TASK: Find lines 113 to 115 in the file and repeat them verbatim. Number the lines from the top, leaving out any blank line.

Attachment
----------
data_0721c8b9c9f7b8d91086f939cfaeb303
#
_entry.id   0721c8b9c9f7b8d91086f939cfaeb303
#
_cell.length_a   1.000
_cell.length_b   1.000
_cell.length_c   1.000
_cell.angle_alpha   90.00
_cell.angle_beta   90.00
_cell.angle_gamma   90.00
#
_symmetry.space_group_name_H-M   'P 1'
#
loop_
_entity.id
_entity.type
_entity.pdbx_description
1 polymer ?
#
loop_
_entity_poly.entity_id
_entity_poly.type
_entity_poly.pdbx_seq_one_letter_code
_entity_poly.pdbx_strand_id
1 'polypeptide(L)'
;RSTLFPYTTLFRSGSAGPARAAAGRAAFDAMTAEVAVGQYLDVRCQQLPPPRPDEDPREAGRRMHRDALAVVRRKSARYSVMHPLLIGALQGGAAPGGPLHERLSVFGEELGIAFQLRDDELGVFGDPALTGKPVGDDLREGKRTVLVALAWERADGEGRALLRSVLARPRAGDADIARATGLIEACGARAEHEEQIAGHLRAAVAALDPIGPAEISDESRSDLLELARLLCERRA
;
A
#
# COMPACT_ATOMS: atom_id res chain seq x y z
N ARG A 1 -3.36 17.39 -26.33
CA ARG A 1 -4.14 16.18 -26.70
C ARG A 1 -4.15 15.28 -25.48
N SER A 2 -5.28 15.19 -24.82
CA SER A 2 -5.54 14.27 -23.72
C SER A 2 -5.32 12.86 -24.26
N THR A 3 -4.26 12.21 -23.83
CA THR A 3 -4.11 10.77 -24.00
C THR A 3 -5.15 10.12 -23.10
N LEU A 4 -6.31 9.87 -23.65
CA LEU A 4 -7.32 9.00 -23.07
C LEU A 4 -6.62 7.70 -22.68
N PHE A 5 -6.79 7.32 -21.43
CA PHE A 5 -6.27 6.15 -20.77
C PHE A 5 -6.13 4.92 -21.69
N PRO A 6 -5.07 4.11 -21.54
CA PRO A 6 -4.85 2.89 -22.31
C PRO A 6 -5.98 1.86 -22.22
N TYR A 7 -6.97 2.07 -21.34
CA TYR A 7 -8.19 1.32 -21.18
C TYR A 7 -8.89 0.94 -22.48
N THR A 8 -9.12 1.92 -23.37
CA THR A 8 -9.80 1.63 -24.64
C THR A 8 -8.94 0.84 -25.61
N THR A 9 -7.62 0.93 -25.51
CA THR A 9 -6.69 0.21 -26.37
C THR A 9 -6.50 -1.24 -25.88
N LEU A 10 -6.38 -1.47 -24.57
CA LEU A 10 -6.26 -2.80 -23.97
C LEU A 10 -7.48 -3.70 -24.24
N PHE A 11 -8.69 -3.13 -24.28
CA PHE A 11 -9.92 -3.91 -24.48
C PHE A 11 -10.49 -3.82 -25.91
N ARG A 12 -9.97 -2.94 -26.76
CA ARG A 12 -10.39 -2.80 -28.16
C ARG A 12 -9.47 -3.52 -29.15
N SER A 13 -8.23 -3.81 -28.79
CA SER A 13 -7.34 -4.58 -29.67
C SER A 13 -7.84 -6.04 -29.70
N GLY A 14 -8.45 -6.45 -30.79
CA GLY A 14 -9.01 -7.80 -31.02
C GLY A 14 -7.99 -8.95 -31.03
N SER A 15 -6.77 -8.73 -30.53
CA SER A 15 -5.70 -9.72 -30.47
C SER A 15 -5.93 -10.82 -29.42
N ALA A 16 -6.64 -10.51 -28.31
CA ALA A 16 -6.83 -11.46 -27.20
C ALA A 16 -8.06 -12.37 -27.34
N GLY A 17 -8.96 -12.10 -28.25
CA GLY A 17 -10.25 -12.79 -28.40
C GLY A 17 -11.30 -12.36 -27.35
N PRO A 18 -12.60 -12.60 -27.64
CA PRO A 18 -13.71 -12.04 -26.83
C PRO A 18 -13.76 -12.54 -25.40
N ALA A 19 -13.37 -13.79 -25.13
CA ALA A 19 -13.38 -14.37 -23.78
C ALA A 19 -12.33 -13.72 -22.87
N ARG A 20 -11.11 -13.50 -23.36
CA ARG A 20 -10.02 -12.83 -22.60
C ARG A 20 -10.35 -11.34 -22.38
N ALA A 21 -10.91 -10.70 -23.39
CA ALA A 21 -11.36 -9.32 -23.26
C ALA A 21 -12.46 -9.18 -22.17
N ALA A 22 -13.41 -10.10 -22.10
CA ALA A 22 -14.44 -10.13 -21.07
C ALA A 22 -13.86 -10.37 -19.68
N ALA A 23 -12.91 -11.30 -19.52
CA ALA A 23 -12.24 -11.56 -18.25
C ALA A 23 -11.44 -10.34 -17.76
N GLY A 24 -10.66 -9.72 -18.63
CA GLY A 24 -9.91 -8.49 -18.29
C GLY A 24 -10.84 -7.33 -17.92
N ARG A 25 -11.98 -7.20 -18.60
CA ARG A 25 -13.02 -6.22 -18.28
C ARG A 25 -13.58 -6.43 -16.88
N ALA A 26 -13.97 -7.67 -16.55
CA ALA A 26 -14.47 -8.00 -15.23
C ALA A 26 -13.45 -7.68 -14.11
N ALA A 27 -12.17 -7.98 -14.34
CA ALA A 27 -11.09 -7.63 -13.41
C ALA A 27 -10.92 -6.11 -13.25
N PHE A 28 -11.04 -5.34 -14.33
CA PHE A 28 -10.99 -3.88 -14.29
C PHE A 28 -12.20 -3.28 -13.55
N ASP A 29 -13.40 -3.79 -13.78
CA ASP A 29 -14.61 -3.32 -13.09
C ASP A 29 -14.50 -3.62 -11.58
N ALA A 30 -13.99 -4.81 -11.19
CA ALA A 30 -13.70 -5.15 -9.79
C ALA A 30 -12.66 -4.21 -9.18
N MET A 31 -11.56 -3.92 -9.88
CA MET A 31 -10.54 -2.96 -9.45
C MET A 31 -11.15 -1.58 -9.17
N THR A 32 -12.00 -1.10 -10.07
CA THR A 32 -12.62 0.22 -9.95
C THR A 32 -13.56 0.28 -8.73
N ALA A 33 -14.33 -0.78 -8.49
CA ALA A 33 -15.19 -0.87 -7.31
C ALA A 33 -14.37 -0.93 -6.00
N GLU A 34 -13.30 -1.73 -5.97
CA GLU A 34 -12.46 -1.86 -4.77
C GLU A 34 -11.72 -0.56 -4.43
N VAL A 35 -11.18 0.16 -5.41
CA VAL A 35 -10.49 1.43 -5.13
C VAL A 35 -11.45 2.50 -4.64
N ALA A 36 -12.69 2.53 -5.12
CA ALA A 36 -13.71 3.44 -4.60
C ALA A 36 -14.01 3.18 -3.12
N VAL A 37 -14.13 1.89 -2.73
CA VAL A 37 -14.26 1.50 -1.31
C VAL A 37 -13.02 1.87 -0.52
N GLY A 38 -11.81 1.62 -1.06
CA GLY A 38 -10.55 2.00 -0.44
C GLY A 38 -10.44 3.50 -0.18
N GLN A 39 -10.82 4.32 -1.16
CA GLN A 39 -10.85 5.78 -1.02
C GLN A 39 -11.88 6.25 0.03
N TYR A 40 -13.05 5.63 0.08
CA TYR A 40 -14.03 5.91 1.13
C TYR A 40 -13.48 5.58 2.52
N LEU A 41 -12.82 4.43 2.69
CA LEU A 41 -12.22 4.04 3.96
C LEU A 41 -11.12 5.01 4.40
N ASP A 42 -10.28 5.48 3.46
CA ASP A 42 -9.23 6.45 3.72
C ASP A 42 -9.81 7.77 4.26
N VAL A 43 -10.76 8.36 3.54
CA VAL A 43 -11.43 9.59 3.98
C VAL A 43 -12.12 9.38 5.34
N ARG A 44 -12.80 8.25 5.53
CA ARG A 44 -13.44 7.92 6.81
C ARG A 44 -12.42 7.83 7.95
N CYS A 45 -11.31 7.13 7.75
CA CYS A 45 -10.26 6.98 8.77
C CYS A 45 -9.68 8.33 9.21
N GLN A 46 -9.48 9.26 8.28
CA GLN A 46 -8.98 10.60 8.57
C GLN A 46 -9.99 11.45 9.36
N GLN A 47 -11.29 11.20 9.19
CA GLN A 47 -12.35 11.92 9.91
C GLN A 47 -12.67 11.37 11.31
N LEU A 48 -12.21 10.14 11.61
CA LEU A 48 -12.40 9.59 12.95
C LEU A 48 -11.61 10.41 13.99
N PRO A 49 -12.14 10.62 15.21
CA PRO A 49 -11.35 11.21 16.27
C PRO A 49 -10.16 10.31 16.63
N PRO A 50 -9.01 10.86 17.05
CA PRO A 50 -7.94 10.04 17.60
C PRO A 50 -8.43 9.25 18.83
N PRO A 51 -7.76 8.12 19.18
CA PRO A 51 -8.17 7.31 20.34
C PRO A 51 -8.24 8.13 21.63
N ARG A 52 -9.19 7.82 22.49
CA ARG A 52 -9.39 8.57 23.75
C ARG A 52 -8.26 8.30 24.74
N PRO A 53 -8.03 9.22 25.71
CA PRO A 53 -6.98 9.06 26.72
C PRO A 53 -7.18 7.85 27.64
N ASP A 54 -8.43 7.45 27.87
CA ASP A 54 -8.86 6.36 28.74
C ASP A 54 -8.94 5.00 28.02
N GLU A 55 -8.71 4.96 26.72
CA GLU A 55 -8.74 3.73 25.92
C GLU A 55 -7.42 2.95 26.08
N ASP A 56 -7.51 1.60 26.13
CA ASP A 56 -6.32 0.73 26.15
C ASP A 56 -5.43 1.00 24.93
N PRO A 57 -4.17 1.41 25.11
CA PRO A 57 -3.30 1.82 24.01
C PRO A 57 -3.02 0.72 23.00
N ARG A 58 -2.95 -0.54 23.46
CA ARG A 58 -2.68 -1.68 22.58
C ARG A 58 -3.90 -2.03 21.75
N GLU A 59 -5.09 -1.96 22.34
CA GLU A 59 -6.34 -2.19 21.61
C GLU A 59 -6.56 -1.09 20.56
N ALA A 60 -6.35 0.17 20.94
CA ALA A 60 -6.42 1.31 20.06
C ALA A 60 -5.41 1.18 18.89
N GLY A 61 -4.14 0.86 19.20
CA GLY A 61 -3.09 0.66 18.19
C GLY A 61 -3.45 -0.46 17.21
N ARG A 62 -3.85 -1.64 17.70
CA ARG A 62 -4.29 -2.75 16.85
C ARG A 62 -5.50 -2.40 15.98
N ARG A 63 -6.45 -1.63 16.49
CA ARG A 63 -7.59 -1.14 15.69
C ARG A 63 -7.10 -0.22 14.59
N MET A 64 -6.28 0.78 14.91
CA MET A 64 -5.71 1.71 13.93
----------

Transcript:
CA PHE A 28 -10.99 -3.88 -14.29
C PHE A 28 -12.20 -3.28 -13.55
N ASP A 29 -13.40 -3.79 -13.78